At the news of her mother’s death, Natalie Tan returns home. The two women hadn’t spoken since Natalie left in anger seven years ago, when her mother refused to support her chosen career as a chef. Natalie is shocked to discover the vibrant neighborhood of San Francisco’s Chinatown that she remembers from her childhood is fading, with businesses failing and families moving out. She’s even more surprised to learn she has inherited her grandmother’s restaurant. The neighborhood seer reads the restaurant’s fortune in the leaves: Natalie must cook three recipes from her grandmother’s cookbook to aid her struggling neighbors before the restaurant will succeed. Unfortunately, Natalie has no desire to help them try to turn things around–she resents the local shopkeepers for leaving her alone to take care of her agoraphobic mother when she was growing up. But with the support of a surprising new friend and a budding romance, Natalie starts to realize that maybe her neighbors really have been there for her all along
I’ve seen so many people talk about how good this book is and how the food descriptions were incredible. It sounded sweet, with complicated relationships and feelings. I wanted to give it a shot. Trigger warnings: grief
I love this feeling this book evokes. It’s full of family, community, good food, love, forgiveness, pride, hard work, and chasing your dreams. The essence of this book bleeds across the pages and the underlying feelings and messages were so easy to feel. The main story and a lot of the messages aren’t technically feel good, but what it made me feel made me smile.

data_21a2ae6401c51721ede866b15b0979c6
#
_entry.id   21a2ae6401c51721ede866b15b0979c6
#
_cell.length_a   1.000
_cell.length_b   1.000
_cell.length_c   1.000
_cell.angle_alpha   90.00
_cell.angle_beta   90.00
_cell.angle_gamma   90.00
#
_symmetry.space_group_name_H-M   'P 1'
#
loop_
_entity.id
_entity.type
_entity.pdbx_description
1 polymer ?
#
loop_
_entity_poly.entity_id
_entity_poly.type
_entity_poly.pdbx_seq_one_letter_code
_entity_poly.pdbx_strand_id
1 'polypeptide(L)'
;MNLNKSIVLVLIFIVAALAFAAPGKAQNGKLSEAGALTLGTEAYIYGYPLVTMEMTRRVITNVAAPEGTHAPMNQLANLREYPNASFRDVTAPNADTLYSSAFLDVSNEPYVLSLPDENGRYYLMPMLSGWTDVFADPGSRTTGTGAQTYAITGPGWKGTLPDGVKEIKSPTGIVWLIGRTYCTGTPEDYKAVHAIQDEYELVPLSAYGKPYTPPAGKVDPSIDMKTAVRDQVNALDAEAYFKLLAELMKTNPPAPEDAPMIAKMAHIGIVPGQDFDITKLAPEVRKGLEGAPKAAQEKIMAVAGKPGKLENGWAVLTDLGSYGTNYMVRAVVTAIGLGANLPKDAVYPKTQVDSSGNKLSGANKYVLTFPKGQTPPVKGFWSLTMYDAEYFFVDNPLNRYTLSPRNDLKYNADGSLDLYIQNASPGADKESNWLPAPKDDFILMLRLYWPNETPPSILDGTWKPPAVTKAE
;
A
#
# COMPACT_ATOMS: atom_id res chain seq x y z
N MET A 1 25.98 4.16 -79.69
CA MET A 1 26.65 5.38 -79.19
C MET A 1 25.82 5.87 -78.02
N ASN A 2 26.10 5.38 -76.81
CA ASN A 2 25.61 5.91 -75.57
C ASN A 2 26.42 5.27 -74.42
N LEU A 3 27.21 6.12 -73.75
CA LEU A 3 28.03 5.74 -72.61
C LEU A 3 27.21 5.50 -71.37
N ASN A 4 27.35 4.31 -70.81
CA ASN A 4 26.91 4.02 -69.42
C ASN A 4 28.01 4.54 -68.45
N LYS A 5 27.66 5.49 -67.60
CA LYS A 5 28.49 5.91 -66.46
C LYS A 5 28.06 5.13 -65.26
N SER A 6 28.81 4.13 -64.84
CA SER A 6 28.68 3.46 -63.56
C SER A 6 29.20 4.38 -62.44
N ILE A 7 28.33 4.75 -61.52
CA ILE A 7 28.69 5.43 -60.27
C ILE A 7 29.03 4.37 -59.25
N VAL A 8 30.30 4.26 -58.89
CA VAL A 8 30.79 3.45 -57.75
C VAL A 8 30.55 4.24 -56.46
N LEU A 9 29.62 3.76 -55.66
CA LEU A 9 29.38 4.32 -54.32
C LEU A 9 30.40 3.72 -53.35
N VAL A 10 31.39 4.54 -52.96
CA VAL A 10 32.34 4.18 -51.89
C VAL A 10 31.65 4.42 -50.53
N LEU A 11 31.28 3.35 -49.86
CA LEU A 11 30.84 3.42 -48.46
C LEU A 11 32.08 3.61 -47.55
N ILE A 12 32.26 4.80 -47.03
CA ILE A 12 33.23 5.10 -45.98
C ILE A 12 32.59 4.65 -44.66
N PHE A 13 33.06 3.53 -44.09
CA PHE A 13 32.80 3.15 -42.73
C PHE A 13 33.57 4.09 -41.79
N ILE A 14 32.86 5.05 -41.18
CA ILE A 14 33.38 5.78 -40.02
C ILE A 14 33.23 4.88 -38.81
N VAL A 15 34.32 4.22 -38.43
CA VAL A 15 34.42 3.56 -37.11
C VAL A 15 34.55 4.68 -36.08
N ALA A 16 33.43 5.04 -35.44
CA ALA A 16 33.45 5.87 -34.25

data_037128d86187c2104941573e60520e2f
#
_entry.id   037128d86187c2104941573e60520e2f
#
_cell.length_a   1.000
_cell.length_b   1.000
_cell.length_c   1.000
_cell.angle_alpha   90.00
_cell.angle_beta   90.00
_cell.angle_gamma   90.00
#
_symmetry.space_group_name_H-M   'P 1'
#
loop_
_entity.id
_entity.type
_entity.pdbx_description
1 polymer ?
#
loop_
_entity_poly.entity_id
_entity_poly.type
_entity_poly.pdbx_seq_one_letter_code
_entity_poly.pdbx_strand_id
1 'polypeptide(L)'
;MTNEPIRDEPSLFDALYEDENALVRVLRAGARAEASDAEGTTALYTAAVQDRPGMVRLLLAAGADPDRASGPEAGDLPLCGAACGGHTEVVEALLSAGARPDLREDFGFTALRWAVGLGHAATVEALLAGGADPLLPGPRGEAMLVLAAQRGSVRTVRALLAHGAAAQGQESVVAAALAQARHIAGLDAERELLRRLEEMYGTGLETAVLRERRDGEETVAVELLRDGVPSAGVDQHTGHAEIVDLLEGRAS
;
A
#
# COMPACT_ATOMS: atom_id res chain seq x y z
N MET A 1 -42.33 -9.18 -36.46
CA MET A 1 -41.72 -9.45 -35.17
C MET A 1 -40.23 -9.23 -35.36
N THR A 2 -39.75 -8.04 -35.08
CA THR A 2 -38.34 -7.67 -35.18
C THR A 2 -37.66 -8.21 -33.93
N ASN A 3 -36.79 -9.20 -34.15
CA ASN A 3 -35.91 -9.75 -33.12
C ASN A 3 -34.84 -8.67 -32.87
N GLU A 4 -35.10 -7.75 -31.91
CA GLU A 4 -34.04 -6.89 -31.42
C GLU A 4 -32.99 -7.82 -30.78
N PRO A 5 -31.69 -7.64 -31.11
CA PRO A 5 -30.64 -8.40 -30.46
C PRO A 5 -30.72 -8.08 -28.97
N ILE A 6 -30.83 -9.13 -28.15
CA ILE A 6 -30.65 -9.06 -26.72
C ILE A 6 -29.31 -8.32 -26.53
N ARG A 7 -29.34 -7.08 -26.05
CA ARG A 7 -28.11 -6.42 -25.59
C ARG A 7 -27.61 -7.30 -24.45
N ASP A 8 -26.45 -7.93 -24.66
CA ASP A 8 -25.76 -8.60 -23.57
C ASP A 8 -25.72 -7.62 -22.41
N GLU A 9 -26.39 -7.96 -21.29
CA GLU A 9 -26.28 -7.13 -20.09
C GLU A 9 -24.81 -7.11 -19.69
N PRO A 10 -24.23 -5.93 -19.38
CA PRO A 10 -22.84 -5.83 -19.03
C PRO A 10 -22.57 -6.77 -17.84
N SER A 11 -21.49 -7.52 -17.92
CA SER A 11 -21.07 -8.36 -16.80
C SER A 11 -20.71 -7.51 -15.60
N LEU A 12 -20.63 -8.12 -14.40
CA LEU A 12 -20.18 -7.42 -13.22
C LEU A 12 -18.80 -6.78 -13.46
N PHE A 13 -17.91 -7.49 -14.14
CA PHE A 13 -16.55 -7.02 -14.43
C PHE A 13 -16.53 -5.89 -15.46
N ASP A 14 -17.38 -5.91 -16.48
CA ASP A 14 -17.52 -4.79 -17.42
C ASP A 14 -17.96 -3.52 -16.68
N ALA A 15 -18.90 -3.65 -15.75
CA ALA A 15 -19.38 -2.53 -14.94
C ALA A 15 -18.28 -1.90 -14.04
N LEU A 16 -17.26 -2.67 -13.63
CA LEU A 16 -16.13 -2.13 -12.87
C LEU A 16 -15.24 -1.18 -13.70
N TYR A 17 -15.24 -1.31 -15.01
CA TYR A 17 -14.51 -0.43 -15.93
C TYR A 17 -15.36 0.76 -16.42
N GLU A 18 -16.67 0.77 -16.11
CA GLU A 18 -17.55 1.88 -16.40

I’m a really picky eater. I don’t like a lot of foods and I wasn’t expecting to be swayed by the food descriptions. But, I really liked them! It’s done in a way where they are long and detailed, but it doesn’t seem tedious and it doesn’t take away from whatever is happening. They were able to make dishes I wouldn’t normally try, sound really good.
This book has a lot of magical realism elements to it. I wasn’t expecting it, so it took a little getting used to. Once I did, I thought they were really sweet. They really added to the book. It was little things, but they represented something bigger and the imagery was really well done.
The journey that Natalie went on was really interesting to read. She wants to follow her dreams, she wants to open a restaurant, but she’s held back by fear and the things she doesn’t know about her family and her community. I liked watching her build relationships and face things head on. I liked how she grew to be apart of something. She grew to love what she was doing and it was really awesome to see.
Natalie does have an emotional development, but I didn’t quite connect with it very fully. It was sort of brushed to the side for other plot points to move forward, but I didn’t mind too much. I would have liked her emotional struggles to be highlighted more, but I don’t think that was the point of the book. Because of that, the things that weren’t as fleshed out as they could have been, don’t seem like a huge deal.
There was a romantic relationship, but it was a very small part. I personally think the book would have worked just as well without it, though it does tie into some of Natalie’s family backstory and I liked seeing those parallels.
There were a lot of side characters too. Some of them felt very fleshed out and some of them didn’t. Though, I did really like them all.
This book also moves very fast. It sort of tugs you along and I felt like I would have liked for it to take longer at certain points. But, I think the book is supposed to be sweet and have good food and have an emphasis on family and love and move fast. And it does it really well.
There was also a cat in this book! I loved Meimei haha. She was very prevalent throughout the book, which I thought was awesome.
I enjoyed this book. I enjoyed the food, the cuteness, and the sweetness. The story was really solid and the writing was super awesome! I really liked it.
Thank you for reading!